Did You Know?
Positive reinforcement is an important tool of a form of learning called Operant Conditioning. This term was coined by American psychologist B. F. Skinner in 1937.
It is important to understand that you cannot have any kind of control on your child's behavior and temperament. It's a natural trait, not only in children but in all of us. Parents should make peace with the fact that influencing their child's behavior is more effective than just controlling it.
An important aspect of child behavior modification plan could be associated with what is known as positive reinforcement. It simply reinforces a desired behavior in a person. This technique works on a principle which implies that if a person's behavior is rewarded with what they desire or want, then such behavior is more likely to increase in frequency and be more consistent. Furthermore, the duration, latency, and magnitude of the same behavior may also increase with time. This technique is considered to be the most rational way for your child to realize that their action and 'hard work' is being tangibly and verbally recognized and praised by their elders.
➚ The above technique can be implemented in classrooms too. You can keep a close watch on the behavior (or something close to it) that you want to see in a child. For example, if you want a child to sit quietly in their seat, and you see that they abide by it, then approve this behavior and praise it right away! Do not wait for so long that the child begins to squirm and finally you have to scold them.
➚ Immediate reward or recognition is what is required to let your child know that they must behave in a manner like you want them to. Your child will eventually know that this is what pleases you and they too will feel good about it. It is an obvious fact that a child develops a positive feeling if their good behavior is noticed and praised - we all do!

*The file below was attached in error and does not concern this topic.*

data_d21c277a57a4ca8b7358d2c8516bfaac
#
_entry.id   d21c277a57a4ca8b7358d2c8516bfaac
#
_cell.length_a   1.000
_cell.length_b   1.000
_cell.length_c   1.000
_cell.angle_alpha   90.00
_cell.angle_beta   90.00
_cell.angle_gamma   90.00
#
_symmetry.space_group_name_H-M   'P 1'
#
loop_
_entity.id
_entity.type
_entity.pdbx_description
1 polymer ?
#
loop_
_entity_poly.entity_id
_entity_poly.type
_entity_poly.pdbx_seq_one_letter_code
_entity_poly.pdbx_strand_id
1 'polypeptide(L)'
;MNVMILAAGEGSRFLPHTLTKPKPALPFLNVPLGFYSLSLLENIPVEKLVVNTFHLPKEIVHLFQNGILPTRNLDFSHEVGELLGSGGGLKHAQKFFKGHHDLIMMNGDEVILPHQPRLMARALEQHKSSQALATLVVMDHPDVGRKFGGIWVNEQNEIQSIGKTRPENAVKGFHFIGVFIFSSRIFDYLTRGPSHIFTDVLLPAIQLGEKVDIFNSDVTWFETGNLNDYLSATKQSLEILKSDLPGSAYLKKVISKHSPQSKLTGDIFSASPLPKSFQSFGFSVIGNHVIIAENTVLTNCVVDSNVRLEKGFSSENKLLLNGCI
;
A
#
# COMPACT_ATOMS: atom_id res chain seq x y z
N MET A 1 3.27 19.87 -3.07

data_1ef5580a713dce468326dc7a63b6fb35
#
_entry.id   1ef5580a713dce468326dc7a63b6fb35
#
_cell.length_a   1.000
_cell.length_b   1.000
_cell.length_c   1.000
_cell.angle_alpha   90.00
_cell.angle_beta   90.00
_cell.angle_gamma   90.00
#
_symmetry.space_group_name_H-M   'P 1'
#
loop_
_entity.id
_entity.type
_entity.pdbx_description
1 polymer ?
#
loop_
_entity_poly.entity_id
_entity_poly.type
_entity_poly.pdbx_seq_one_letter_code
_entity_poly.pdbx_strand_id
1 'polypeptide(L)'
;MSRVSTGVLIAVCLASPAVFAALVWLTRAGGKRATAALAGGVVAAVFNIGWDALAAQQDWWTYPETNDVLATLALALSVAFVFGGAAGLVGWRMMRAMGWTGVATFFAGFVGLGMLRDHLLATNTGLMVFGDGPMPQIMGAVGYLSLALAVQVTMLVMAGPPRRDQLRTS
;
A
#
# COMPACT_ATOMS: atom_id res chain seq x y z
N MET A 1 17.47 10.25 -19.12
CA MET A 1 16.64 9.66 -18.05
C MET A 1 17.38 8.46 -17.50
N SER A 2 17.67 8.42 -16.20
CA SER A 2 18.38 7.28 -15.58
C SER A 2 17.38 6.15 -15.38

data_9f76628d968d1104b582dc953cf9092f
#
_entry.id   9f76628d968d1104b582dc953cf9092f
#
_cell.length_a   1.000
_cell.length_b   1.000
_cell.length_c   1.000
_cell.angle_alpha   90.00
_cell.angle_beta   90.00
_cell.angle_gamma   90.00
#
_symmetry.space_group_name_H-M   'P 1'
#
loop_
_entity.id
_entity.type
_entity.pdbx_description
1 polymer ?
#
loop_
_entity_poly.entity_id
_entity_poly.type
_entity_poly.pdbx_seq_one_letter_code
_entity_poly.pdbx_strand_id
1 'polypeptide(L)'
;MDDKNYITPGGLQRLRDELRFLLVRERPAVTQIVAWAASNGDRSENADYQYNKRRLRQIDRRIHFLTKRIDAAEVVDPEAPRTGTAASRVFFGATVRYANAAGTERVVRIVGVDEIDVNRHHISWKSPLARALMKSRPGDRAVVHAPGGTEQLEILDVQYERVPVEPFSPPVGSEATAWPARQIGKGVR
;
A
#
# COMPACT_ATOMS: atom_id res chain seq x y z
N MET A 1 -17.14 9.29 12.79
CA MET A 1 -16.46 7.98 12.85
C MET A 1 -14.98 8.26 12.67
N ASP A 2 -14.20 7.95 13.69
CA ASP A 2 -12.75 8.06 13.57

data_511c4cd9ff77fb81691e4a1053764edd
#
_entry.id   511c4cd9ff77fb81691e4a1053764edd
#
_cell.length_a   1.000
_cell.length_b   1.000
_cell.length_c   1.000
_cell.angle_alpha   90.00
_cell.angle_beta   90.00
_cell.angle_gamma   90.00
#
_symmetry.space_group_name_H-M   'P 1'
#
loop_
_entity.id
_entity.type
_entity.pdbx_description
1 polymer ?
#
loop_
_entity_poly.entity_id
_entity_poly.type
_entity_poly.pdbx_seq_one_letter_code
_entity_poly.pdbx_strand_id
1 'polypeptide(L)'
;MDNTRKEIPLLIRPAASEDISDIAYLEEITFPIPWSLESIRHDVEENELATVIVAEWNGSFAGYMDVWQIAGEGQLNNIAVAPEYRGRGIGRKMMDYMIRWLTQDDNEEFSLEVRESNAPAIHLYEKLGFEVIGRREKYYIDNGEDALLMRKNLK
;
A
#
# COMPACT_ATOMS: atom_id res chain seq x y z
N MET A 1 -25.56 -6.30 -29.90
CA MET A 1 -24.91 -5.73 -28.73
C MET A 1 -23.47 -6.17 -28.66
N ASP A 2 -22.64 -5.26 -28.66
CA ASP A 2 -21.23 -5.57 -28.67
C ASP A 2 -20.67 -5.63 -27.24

What's Not Desired
➚ Equally important is to highlight behavior that may cause your child to lose their earned rewards. Common examples could include non-compliance to a request, arguing, throwing tantrums, using abusive or explicit language, etc.
➚ Let your child know that shunning these and other undesired behavior will earn them more rewards, points, privileges, etc.
Review and Followups
➚ Consistency in following all such techniques is required for the plan to be successful in molding your child's behavior.
➚ Review and praise the child's progress in performing the behavioral tasks everyday; this will help your child in keeping up with the changing situation.
Parents or teachers must understand that a behavior modification plan that may work for one child may not always work for others. So depending on the emotional and physical state of the child, the plan may be improvised and implemented.
Remember the fact that your child's undesirable behavior may be an outcome of lack of attention or recognition. So changing or influencing the behavior requires a child to learn and unlearn things. This is where a behavior modification plan takes a crucial turn. It is most likely that your child will be less co-operative to things that are new to them, and even uncomfortable at times. However, consistent effort with 'lots of love' on your part will eventually make things easier. We all know that, maintaining good behavior at all times is difficult even for adults, and when it comes to kids, they still have a long way to go!
The information provided in this article is solely for educating the reader. It is not intended to be a substitute for the advice of an expert.